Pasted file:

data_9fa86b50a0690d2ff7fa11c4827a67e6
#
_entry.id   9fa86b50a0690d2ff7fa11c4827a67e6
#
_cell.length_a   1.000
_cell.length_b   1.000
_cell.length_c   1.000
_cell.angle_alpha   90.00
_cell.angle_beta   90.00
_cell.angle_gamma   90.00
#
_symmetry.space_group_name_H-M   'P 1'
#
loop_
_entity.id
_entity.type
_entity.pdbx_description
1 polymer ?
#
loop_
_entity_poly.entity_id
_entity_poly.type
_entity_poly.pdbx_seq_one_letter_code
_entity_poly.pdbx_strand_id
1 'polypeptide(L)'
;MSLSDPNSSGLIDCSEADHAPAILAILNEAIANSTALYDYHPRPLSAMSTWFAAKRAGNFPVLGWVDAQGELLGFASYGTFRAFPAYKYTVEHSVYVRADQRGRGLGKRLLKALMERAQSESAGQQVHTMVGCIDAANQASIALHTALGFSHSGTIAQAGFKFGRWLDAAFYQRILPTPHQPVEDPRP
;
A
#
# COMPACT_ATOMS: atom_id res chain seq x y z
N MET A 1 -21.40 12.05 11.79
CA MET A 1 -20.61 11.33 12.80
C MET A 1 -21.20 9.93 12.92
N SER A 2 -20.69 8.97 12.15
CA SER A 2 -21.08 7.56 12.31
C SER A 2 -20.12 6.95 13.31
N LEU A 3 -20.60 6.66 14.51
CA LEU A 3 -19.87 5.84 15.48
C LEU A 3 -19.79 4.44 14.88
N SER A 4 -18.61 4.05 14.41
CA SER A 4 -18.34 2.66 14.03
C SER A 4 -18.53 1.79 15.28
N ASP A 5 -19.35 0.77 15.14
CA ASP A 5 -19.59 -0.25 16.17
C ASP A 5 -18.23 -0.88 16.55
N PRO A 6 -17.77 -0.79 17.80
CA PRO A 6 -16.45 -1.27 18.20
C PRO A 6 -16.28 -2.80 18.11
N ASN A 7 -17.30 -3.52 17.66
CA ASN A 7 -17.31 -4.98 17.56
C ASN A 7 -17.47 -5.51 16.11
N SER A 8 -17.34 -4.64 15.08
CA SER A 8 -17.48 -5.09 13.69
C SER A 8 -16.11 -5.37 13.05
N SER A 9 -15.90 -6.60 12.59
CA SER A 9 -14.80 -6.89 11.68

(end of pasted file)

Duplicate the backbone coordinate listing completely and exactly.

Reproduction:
data_9fa86b50a0690d2ff7fa11c4827a67e6
#
_entry.id   9fa86b50a0690d2ff7fa11c4827a67e6
#
_cell.length_a   1.000
_cell.length_b   1.000
_cell.length_c   1.000
_cell.angle_alpha   90.00
_cell.angle_beta   90.00
_cell.angle_gamma   90.00
#
_symmetry.space_group_name_H-M   'P 1'
#
loop_
_entity.id
_entity.type
_entity.pdbx_description
1 polymer ?
#
loop_
_entity_poly.entity_id
_entity_poly.type
_entity_poly.pdbx_seq_one_letter_code
_entity_poly.pdbx_strand_id
1 'polypeptide(L)'
;MSLSDPNSSGLIDCSEADHAPAILAILNEAIANSTALYDYHPRPLSAMSTWFAAKRAGNFPVLGWVDAQGELLGFASYGTFRAFPAYKYTVEHSVYVRADQRGRGLGKRLLKALMERAQSESAGQQVHTMVGCIDAANQASIALHTALGFSHSGTIAQAGFKFGRWLDAAFYQRILPTPHQPVEDPRP
;
A
#
# COMPACT_ATOMS: atom_id res chain seq x y z
N MET A 1 -21.40 12.05 11.79
CA MET A 1 -20.61 11.33 12.80
C MET A 1 -21.20 9.93 12.92
N SER A 2 -20.69 8.97 12.15
CA SER A 2 -21.08 7.56 12.31
C SER A 2 -20.12 6.95 13.31
N LEU A 3 -20.60 6.66 14.51
CA LEU A 3 -19.87 5.84 15.48
C LEU A 3 -19.79 4.44 14.88
N SER A 4 -18.61 4.05 14.41
CA SER A 4 -18.34 2.66 14.03
C SER A 4 -18.53 1.79 15.28
N ASP A 5 -19.35 0.77 15.14
CA ASP A 5 -19.59 -0.25 16.17
C ASP A 5 -18.23 -0.88 16.55
N PRO A 6 -17.77 -0.79 17.80
CA PRO A 6 -16.45 -1.27 18.20
C PRO A 6 -16.28 -2.80 18.11
N ASN A 7 -17.30 -3.52 17.66
CA ASN A 7 -17.31 -4.98 17.56
C ASN A 7 -17.47 -5.51 16.11
N SER A 8 -17.34 -4.64 15.08
CA SER A 8 -17.48 -5.09 13.69
C SER A 8 -16.11 -5.37 13.05
N SER A 9 -15.90 -6.60 12.59
CA SER A 9 -14.80 -6.89 11.68